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Fantastic voyage … Legend of Zelda: The Wind Waker.
Fantastic voyage … Legend of Zelda: The Wind Waker. Photograph: Nintendo
Fantastic voyage … Legend of Zelda: The Wind Waker. Photograph: Nintendo

The Legend of Zelda: The Wind Waker at 20 – this under-appreciated Zelda game is also one of the best

Derided at first, in the 20 years since its launch this cartoonish high-seas adventure has claimed its rightful place as one of the best Zelda games

When people ask what my favourite video game of all time is and I tell them, they inevitably wrinkle their nose and say: “What, the one with all the sailing?” To many, that’s all The Legend of Zelda: The Wind Waker is: a 20-year-old GameCube release in which toon Link endlessly sails the vast sea on his trusty talking boat. In 2013, when the game was re-released on Wii U a decade after its debut, Nintendo took the criticisms on board (the talking boat) and added a “swift sail”, allowing players to bypass hours of sluggish seafaring. For shame. The seafaring was the point.

It has now been two decades since the original Wind Waker was released in Europe in May 2003 and it’s time that landlubber critics accepted they were wrong. The game’s expansive ocean was not only soundtracked stunningly, but filled with endless side quests and mini-games, emphasising exploration in a way not seen again in a Zelda game until 2017’s Breath of the Wild. As an 11-year-old girl clicking the little gold disc into place inside her (sister’s) first GameCube, I realised just how engrossing video game worlds can be.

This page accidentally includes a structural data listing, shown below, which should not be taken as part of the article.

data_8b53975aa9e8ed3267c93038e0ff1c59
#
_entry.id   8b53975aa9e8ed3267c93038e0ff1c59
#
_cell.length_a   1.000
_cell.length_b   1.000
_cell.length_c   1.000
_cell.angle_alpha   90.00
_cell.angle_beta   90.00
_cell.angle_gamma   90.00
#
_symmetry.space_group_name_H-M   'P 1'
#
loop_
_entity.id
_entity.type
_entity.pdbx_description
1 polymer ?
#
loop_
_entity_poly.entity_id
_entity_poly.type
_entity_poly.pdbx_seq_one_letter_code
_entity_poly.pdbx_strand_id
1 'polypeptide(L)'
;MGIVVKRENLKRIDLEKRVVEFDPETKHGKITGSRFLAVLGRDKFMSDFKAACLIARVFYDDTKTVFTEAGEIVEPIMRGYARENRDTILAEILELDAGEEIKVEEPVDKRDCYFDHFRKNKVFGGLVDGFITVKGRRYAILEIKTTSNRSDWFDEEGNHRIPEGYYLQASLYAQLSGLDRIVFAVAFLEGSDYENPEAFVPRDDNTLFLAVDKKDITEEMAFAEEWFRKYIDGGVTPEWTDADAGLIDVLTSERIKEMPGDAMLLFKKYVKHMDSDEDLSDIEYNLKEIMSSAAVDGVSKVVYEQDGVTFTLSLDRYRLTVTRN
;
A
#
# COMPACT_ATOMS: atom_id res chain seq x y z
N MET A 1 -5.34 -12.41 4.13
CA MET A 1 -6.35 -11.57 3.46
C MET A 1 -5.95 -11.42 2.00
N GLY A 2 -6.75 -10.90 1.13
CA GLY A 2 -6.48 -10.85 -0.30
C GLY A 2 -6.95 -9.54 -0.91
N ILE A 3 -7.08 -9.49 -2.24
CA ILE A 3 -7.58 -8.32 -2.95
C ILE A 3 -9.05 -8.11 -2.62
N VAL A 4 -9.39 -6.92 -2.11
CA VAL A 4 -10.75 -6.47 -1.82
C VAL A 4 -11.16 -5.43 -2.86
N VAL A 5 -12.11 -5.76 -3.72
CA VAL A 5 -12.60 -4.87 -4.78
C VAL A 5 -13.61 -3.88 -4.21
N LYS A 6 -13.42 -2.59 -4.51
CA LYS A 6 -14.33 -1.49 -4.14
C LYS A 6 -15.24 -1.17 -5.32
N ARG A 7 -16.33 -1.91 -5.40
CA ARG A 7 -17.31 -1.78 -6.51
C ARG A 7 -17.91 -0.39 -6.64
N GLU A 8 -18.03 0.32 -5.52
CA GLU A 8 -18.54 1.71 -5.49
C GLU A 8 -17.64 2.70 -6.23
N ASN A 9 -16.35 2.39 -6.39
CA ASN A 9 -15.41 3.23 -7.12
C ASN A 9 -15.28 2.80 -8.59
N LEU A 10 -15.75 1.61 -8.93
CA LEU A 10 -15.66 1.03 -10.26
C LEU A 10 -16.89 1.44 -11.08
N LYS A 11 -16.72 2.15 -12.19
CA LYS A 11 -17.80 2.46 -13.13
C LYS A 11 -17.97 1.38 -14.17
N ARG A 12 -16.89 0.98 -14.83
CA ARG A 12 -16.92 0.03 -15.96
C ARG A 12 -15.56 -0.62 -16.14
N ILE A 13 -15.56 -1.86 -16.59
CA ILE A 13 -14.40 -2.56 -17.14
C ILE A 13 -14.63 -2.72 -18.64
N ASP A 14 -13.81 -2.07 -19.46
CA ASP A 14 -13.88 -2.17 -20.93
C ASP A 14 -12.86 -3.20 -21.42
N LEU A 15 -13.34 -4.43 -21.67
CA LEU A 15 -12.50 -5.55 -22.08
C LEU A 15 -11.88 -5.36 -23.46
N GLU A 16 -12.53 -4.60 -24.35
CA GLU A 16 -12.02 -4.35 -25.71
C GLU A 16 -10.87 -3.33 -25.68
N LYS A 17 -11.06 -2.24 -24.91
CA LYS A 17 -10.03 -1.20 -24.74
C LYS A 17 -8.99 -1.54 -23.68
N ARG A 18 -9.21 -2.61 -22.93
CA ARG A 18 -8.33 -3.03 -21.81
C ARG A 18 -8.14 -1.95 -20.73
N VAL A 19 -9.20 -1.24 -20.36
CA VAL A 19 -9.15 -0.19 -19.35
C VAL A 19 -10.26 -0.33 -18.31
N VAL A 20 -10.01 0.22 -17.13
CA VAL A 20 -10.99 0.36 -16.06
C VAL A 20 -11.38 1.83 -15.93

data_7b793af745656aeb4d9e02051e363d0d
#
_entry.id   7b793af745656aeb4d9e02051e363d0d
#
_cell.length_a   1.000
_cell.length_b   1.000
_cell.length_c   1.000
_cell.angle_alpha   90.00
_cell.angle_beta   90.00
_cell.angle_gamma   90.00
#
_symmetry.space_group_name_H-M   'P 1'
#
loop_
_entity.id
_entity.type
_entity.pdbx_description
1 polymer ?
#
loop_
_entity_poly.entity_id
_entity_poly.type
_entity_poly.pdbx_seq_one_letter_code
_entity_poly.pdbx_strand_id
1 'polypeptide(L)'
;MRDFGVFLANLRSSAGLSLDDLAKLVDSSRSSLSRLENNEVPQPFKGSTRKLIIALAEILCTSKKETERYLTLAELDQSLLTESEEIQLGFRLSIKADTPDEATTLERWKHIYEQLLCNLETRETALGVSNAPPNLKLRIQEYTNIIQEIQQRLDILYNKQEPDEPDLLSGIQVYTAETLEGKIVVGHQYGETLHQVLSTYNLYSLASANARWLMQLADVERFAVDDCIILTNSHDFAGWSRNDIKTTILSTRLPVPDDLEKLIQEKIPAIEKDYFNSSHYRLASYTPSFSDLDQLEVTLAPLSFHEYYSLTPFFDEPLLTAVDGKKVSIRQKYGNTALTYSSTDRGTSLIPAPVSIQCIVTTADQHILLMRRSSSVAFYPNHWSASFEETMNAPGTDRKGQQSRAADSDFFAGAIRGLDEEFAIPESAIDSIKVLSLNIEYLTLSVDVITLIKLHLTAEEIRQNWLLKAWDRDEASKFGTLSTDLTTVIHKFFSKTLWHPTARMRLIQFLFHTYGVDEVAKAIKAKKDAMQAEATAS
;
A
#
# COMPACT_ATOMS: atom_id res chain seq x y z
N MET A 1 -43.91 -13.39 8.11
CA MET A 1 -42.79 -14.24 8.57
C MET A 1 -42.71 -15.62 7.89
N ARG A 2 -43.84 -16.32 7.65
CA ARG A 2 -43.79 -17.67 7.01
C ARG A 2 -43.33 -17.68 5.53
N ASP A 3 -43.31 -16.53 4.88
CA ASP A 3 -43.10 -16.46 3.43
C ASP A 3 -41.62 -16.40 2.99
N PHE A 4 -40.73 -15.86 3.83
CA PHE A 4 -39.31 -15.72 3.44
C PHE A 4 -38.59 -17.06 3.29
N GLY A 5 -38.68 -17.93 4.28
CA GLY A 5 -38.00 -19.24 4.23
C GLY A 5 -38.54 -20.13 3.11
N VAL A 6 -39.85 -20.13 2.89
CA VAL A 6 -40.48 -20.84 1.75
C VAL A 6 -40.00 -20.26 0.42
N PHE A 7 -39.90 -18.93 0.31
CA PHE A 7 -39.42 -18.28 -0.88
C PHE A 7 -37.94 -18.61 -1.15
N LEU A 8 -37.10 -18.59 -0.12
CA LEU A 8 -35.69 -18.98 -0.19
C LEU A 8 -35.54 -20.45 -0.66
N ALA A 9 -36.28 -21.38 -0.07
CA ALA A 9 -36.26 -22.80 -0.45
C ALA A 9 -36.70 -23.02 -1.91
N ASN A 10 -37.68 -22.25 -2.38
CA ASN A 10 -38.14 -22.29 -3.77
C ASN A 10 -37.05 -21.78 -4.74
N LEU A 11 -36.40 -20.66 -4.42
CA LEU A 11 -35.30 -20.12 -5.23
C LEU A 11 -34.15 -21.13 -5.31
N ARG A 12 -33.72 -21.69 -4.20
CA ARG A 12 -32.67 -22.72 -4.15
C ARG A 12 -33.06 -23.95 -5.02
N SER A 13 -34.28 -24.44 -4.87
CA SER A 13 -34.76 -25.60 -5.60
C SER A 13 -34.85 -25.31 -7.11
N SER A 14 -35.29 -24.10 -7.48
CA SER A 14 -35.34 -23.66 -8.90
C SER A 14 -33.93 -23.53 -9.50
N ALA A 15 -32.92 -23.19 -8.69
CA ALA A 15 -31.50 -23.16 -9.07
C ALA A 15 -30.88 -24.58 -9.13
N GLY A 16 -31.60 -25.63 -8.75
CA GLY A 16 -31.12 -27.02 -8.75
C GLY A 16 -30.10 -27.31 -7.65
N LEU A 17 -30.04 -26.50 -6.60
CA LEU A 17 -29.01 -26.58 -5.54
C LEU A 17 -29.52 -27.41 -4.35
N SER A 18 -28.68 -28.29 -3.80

‘I realised just how engrossing video game worlds can be’
‘I realised just how engrossing video game worlds can be’ Photograph: Nintendo

The story begins on Link’s birthday, the very best place for any story to start. A plucky, pleasant musical theme welcomes you to his home island, but the music – and his destiny – changes forever when Link’s little sister Aryll is kidnapped by a big bird whom you later discover was sent by your evil archenemy Ganon. Pirates, dragons, and the discovery of a sunken Hyrule follow. I’ve completed Wind Waker about seven times and picked it up to play here and there many, many more times than that.

I fondly recall school holidays plonked in front of my fat little telly in my bedroom, the game filling an empty summer that stretched farther ahead of me than any animated ocean ever could. I paused only to eat and drink – but I was so desperate to return to the sea that I fortuitously discovered that you don’t actually have to bake flapjacks. It’s far better to take the bowl to your bedroom and eat the raw mixture with a wooden spoon.

As I’d only played Ocarina of Time before this point (badly, as my enduring fear of Skulltulas lasted longer than my time with the game), I was unaware of the controversy that surrounded Wind Waker prior to its release. Forums were flooded with hate after a demo was played at Nintendo’s 2001’s Space World trade show. Long-time Zelda fans lamented the “childish” cel-shaded art style and even Zelda creator Shigeru Miyamoto “cringed” on first seeing early footage.

“It ticks me off that they have to make it so kiddy,” complained one gamer on an “Official Zelda Bitch Thread” hosted on IGN’s forums. Another user simply said: “I think I’m going to cry.” Specialist Nintendo publication NGC Magazine made a (then topical) Anne Robinson gag: “You are the strangest Link. Hello!” Two decades later, this once-maligned art style has proved timeless, meaning the game has aged far better than its contemporaries. You can play it today and not feel its age; I should know, because I do. Last September, frustrated by Nintendo’s seeming unwillingness to re-release the game on Switch, I frivolously spent £70 on an adapter that would allow me to plug my (sister’s) GameCube into my modern telly without resulting in a load of fuzz.